Earning the maximum possible value from your opponent when you're ahead is what separates good poker players from great ones. Oftentimes an opponent will check down vs. you with a better hand when you would have been happy to pay him off - this is missed value for your opponent. Savvy players are experts when it comes to thin value bets.
We are playing a HU $2/$4 match, and we raise to $12 on the button with a9 the BB calls.
The flop comes down 954, and we bet $16 into the $24 pot; the BB calls. The turn is the 5, and we bet $40 into $56; BB calls. The river is the q.
Just about everyone understands that on this flop A9 is a strong valuebet, and most players understand that our hand is still a valuebet on the turn. After all, the overwhelming majority of BB's range for check/calling the flop will be worse pairs, and very little of it contains a K. However, this is still true on the river, yet many players miss this thin, but profitable bet.
Why is this bet profitable? First off, we should have the best hand here very often. Unless BB is floating a lot of Kx hands on the flop, which would be very unusual, BB has something like 14-30 combinations of Kx hands (some two pairs and some overcard floats). BB rarely has Qx as well, since this would pretty much have to be Q9, as few players play q5 preflop. So let's assume for now that BB has about 35 combinations of hands that beat us. There are 36 combinations of J9, T9, and 98 alone, not to mention other 9's, 5's, 4's, and pocket pairs. Given that both the turn and river are scare cards, and there are many possible missed draws in our range, most villains are very likely to call with any of these bluff-catchers.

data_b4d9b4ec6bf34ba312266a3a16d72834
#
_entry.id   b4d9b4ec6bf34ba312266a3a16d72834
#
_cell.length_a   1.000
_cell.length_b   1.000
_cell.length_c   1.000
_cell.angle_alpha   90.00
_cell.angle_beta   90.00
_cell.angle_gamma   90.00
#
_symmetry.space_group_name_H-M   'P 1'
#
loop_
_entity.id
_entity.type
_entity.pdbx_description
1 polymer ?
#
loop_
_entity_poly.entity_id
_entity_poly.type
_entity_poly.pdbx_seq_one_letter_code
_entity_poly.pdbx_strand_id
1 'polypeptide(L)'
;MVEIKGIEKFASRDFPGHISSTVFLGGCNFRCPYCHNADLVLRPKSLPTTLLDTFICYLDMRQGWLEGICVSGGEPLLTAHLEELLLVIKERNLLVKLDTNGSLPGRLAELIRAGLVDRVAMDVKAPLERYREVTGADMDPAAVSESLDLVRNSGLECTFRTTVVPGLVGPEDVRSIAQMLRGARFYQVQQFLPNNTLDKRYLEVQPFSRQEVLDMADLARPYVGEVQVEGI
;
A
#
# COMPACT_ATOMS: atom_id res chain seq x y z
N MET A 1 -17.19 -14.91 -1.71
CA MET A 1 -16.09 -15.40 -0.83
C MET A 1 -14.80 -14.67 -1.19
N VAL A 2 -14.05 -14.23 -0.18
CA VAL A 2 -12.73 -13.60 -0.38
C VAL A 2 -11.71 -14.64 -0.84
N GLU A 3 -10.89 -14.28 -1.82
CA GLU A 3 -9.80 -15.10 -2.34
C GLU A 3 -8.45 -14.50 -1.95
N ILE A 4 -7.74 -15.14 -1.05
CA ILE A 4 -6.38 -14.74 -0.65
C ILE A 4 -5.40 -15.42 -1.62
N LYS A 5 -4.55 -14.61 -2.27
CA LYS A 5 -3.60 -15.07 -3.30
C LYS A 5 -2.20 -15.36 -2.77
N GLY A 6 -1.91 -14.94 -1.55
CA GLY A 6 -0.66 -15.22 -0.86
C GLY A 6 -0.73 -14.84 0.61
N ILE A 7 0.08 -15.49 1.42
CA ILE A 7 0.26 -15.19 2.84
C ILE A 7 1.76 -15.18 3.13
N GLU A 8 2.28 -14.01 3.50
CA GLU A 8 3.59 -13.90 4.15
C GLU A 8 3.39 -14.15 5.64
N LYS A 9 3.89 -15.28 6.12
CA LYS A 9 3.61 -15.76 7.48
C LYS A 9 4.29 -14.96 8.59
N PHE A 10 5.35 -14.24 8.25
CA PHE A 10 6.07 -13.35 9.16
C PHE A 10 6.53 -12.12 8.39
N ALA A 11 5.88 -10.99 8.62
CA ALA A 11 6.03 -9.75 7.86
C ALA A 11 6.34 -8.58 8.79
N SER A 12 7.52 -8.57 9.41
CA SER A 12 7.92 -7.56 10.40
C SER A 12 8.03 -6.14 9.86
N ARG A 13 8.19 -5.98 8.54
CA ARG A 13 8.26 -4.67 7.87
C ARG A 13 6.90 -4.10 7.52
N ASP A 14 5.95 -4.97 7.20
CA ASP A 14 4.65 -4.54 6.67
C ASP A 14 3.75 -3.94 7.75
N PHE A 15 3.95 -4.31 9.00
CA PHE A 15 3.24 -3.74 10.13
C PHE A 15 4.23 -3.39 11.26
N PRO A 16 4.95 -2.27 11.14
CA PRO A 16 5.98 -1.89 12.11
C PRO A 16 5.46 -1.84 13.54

When considering a thin value bet, remember that we do not have to beat every hand in our opponent's range. When we valuebet in position on the river and get a fold, we gain (and lose) nothing, since we had the best hand anyway. When we get called, we gain our bet when called by worse, and lose our bet when we get called by better. Therefore, we only need beat more than half of the hands that call for this bet to be +EV.
The ability to read your opponent's range remains key
The better we know our opponent and his range, the more and better we can valuebet. For example, if our opponent will always bet top or second pair on the river when the turn checks through, we should be valuebetting our third and maybe fourth pairs depending on how much he will have (and call) weaker pairs and A highs. This highlights an interesting point, which is the more our opponent valuebets, the weaker his range will be when he doesn't bet, and therefore the thinner we should be willing to valuebet ourselves.
As another example, some opponents will always call twice with A or even some K highs on boards like Q33 rainbow. So if we have 54 and hit a pair on the turn, we should be valuebetting. By paying attention to showdowns and taking careful notes, we can really tune our value ranges to our opponent's tendencies and profit. .